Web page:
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Korea man returns home, with Hyundai

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In the years since it was formed in 1967, the Hyundai Motor Company has become a global brand creating automobiles suited to all corners of the world. Yet, Hyundai is still in its heart a Korean company that prides itself on its heritage. In the midst of the ongoing division between the northern and southern regions of Korea, Hyundai executives and employees feel deeply for the hurt in their homeland.

In an effort to bring solace to residents of South Korea whose lives have been ravaged by the civil war, Hyundai formed its “Going Home” project. The effort involved giving an elderly man the opportunity to drive back to his home in North Korea using virtual reality. The video—which has accumulated over 5 million views since uploaded—transcends language and geographic barriers to show how heartbreaking the Korean situation is.

The video focuses on 88-year-old Kim Gu-hyeon, who left his home in North Korea almost 70 years ago. A couple years after he moved to the southern region, the nation divided and Gu-hyeon was suddenly and permanently separated from his family. Overwhelmed with guilt for leaving his family, Gu-hyeon has struggled for most of his life with the possibility of never being able to return home, and the reality of never seeing some members of his family again.

Hyundai Going Home Project Video South North Korea Man reunite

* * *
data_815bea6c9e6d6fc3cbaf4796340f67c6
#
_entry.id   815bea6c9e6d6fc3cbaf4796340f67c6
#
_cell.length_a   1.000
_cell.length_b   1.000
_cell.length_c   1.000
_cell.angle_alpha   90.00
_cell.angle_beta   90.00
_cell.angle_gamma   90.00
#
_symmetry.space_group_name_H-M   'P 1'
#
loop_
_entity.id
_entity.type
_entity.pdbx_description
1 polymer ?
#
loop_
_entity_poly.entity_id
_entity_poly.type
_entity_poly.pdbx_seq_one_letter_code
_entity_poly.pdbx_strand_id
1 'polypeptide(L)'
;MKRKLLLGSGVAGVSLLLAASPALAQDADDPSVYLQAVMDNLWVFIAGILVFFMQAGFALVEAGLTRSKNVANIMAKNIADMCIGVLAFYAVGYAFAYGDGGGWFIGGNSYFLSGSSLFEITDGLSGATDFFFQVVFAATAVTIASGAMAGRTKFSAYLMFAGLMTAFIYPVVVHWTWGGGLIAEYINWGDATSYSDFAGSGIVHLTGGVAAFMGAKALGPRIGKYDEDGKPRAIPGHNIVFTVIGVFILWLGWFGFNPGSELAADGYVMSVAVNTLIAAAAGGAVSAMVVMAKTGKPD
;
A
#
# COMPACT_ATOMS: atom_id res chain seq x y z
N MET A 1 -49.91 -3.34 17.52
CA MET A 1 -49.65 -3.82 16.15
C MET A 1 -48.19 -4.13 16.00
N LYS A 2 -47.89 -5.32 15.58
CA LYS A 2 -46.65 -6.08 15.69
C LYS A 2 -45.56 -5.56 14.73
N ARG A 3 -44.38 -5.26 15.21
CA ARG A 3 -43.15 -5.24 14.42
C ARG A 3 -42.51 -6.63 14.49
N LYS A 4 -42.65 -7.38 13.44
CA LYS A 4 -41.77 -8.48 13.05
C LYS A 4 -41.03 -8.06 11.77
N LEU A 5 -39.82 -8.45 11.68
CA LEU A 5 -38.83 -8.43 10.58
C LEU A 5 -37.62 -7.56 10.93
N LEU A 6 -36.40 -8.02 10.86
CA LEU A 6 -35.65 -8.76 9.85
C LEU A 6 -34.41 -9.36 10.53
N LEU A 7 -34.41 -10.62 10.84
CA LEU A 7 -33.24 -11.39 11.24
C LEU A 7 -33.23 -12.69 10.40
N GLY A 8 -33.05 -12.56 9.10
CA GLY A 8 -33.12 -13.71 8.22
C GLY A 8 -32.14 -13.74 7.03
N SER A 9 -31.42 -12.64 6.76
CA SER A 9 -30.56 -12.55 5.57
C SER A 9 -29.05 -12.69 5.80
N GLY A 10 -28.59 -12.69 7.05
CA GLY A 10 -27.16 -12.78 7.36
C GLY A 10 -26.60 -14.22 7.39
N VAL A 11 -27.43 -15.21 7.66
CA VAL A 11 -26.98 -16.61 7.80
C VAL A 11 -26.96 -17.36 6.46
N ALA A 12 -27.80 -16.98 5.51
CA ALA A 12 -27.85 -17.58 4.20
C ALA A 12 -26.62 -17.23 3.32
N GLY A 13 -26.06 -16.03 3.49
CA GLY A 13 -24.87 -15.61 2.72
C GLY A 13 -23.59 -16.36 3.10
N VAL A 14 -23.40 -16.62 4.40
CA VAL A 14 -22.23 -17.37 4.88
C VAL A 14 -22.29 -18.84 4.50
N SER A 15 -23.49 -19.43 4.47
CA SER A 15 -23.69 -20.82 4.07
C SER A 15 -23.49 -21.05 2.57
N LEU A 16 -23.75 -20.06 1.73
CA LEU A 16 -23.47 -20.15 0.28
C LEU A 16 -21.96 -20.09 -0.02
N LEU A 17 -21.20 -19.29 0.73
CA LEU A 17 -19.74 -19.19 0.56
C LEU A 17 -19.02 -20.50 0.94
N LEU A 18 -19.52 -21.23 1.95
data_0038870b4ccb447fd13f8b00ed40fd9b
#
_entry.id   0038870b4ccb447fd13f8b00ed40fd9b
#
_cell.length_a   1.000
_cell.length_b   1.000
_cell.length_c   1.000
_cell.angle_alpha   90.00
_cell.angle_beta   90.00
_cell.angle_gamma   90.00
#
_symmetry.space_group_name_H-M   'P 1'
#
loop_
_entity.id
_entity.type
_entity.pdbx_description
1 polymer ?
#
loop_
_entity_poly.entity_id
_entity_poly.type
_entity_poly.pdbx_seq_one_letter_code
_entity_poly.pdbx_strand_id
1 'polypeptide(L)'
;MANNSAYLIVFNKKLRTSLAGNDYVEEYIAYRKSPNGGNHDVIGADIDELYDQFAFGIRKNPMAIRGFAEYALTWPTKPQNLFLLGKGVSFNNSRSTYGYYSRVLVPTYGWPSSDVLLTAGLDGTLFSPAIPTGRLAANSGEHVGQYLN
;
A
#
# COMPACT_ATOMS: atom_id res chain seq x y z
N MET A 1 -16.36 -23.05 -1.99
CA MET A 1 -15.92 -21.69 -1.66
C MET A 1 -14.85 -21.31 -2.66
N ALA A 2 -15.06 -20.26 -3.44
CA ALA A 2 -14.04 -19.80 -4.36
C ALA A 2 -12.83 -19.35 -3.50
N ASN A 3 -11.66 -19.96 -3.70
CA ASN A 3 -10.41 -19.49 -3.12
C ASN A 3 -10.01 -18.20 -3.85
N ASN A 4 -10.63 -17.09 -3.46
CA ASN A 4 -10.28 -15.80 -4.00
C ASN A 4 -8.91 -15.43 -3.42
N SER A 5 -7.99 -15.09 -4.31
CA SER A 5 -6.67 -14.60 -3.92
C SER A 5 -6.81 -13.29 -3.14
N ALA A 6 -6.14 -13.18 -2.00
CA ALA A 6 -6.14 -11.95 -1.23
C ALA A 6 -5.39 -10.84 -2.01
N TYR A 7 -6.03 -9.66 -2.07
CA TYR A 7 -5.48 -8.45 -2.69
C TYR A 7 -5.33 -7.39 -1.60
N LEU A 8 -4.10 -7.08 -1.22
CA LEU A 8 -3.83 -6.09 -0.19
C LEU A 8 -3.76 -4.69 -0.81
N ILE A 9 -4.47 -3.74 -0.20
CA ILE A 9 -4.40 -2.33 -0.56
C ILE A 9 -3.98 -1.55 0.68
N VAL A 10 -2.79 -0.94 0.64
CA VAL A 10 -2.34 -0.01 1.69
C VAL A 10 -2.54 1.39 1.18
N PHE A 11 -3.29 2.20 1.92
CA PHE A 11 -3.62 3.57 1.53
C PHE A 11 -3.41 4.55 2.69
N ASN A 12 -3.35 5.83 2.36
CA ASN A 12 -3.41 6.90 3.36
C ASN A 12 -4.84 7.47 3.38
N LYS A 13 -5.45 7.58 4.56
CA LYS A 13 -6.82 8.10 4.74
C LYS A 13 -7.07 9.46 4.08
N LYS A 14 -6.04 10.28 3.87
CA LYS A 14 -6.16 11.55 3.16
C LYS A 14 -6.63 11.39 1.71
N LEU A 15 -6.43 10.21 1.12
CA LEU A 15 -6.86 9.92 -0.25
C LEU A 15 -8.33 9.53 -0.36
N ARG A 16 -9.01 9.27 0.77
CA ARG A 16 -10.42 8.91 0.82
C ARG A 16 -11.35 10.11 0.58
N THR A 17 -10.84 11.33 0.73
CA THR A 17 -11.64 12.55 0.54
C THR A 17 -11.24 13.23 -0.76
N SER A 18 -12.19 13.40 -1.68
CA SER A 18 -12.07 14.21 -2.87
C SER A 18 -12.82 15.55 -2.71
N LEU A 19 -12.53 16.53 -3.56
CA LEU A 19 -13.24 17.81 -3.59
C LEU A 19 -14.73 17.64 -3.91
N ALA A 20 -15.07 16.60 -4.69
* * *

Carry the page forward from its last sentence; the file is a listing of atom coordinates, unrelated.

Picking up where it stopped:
Hyundai’s designers and programmers met with Kim Gu-hyeon to learn about how the man remembered his hometown. Then, using automotive design technology (in a specially-outfitted car) and 3D landscaping through a spatial information platform, they created a virtual simulation of driving through North Korea.

One evening, Kim Gu-hyeon is taken in a car to the VR simulator which digitally imitates the experience of driving to his home village in North Korea—something he isn’t able to do in real life. Gu-hyeon, walking through a virtual representation of a home that no longer exists, makes his way to his parents’ graves and is overcome with emotion.

According to Hyundai, “Going Home” realizes the “simple but impossible dream in virtual reality” that involves reuniting people with their homes. “On the day the two Koreas reunite as one nation, Mr. Kim’s journey back home will be accompanied by Hyundai Motor Group,” the video concludes.

As tragic as Kim Gu-hyeon’s story is, he is one of over 65,000 other North Koreans currently living in South Korea away from their original homes.

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